In a photo of her father, he is playing the violin. When Kim Anh was five and barely out of infancy, he passed away, saddling her mother with five mouths to feed. The only girl among her siblings, Kim Anh was used to standing up for herself and competing – sometimes tooth and nail – as much with her brothers as with her surroundings.
Kim Anh was born in Nha Trang (where no one liked, or even understood the appeal of rock & roll) in Vietnam during the tail end of the excruciating Vietnam war. She grew up in the chaotic post-war environment when the country was devoid of resources and had to rebuild itself. In 1979 while China and Cambodia were attempting to invade the country, Kim Anh discovered rock through Suzi Quatro – a bolt of lightning! Kim Anh started dreaming of performing, like her idol, in figure-hugging leather outfits on international stages in Paris, New York and London. In addition to being an all-consuming passion, music was also an outlet for emancipation in a quasi-feudal and male-dominated society at the time.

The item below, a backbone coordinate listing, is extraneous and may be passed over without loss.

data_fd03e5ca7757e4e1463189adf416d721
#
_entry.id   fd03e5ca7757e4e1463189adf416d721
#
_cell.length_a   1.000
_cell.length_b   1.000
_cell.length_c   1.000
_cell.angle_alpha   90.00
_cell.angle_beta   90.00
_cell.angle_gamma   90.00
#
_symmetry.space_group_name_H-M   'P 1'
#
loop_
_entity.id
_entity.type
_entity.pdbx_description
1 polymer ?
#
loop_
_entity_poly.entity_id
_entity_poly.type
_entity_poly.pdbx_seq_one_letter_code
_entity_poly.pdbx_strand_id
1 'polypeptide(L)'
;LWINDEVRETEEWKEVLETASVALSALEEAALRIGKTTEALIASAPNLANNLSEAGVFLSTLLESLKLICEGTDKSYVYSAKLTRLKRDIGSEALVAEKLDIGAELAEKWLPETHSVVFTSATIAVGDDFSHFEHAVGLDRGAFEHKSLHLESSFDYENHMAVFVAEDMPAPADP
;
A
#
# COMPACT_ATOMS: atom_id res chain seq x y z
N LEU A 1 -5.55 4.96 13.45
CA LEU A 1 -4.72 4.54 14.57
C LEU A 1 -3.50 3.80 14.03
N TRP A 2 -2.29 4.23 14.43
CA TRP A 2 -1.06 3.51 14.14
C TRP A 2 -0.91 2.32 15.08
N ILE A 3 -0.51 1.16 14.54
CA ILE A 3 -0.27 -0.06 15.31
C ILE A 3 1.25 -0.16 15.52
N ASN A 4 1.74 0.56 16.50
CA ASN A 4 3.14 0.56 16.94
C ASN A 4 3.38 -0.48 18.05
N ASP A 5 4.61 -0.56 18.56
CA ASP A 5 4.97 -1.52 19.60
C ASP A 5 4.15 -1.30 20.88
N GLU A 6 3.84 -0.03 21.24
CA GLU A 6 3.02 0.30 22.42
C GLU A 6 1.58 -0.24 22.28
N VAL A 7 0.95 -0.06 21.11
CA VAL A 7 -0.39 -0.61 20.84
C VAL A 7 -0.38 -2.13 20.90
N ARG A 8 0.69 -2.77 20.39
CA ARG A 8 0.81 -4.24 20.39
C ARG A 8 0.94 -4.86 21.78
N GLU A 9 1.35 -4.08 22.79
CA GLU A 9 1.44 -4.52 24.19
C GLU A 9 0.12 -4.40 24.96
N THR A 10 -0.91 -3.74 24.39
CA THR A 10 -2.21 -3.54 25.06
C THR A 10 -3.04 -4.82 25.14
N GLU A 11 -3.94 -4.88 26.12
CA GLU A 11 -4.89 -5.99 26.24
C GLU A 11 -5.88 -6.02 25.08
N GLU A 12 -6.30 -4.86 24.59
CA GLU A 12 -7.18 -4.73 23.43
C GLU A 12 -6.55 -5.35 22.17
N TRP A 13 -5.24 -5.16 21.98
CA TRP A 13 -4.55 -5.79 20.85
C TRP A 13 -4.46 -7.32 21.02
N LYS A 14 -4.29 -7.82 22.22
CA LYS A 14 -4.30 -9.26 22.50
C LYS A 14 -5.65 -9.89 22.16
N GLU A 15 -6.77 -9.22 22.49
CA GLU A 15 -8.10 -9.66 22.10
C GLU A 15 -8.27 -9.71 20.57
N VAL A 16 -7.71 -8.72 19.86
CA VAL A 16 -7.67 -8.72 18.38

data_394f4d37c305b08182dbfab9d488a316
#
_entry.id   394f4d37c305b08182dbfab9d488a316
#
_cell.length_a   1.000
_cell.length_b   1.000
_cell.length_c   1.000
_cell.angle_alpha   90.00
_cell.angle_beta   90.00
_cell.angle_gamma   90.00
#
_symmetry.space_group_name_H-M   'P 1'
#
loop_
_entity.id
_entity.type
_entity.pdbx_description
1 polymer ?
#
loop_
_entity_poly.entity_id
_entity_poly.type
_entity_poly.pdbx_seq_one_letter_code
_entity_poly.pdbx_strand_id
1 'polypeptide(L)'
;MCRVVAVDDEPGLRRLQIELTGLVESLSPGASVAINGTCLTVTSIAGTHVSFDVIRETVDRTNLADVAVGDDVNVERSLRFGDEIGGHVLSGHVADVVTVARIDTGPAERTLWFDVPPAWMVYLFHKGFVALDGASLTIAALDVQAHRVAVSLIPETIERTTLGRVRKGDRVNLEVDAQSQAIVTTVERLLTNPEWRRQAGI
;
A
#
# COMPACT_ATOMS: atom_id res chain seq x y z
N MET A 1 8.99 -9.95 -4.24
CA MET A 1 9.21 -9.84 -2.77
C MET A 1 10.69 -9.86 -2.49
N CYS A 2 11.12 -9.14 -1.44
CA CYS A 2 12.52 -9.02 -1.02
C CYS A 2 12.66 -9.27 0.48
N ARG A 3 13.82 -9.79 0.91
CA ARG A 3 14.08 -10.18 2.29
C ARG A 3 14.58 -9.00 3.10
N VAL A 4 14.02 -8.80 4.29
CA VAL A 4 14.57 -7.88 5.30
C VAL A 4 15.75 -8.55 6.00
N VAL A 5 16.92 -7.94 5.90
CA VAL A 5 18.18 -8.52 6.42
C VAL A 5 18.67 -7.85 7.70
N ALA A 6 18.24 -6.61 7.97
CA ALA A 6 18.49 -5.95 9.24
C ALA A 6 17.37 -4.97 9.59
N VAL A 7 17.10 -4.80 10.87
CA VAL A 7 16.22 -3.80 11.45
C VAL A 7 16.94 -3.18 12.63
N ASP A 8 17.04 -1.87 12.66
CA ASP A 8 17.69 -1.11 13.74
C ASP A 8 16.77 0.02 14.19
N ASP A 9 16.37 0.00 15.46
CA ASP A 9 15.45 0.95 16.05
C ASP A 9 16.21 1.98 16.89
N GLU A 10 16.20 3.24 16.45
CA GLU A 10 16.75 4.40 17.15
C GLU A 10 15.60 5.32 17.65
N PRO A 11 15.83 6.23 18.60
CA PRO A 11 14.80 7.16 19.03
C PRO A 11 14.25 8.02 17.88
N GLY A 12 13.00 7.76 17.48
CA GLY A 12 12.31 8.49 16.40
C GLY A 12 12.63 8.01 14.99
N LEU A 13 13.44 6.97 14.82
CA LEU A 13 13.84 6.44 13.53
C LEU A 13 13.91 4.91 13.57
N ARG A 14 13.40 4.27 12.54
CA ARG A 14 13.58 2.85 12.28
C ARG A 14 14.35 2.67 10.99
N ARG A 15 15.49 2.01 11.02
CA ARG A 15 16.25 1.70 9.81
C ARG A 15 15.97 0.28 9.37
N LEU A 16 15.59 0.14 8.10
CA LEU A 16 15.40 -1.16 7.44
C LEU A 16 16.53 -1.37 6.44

Running on pure instinct, with a built-in metronome, a powerful right hand scratching the chords (à la Pete Townshend from The Who) and an ear that allowed playing back any tune after only hearing it once, when her older brother started neglecting the guitar that their mother gave to him, Kim Anh took over ownership of it and started teaching herself how to play the guitar at the age of 9. And then, for no reason other than the pleasure of it, she also danced, played the drums and the bass. Every New Year’s Day, in the silence of the night, when the rest of her family was asleep, she would stay up all on her own to wait for the TV program that broadcast rock music. Her passion has never deserted her, and like an addiction, she lived and breathed music and dance from dawn to dusk.
Having obtained a bursary, she went on to attend Hue Pedagogical University. Holding on to an American dream, she graduated with a major in English. But rock and roll possessed Kim Anh, and she seemed like an alien among her professors and peers.
They were all prim and proper in traditional garb, except for Kim Anh,
clutching a guitar and clad in pants. In a society under the thumb of a controlling regime, she already stood out from the crowd…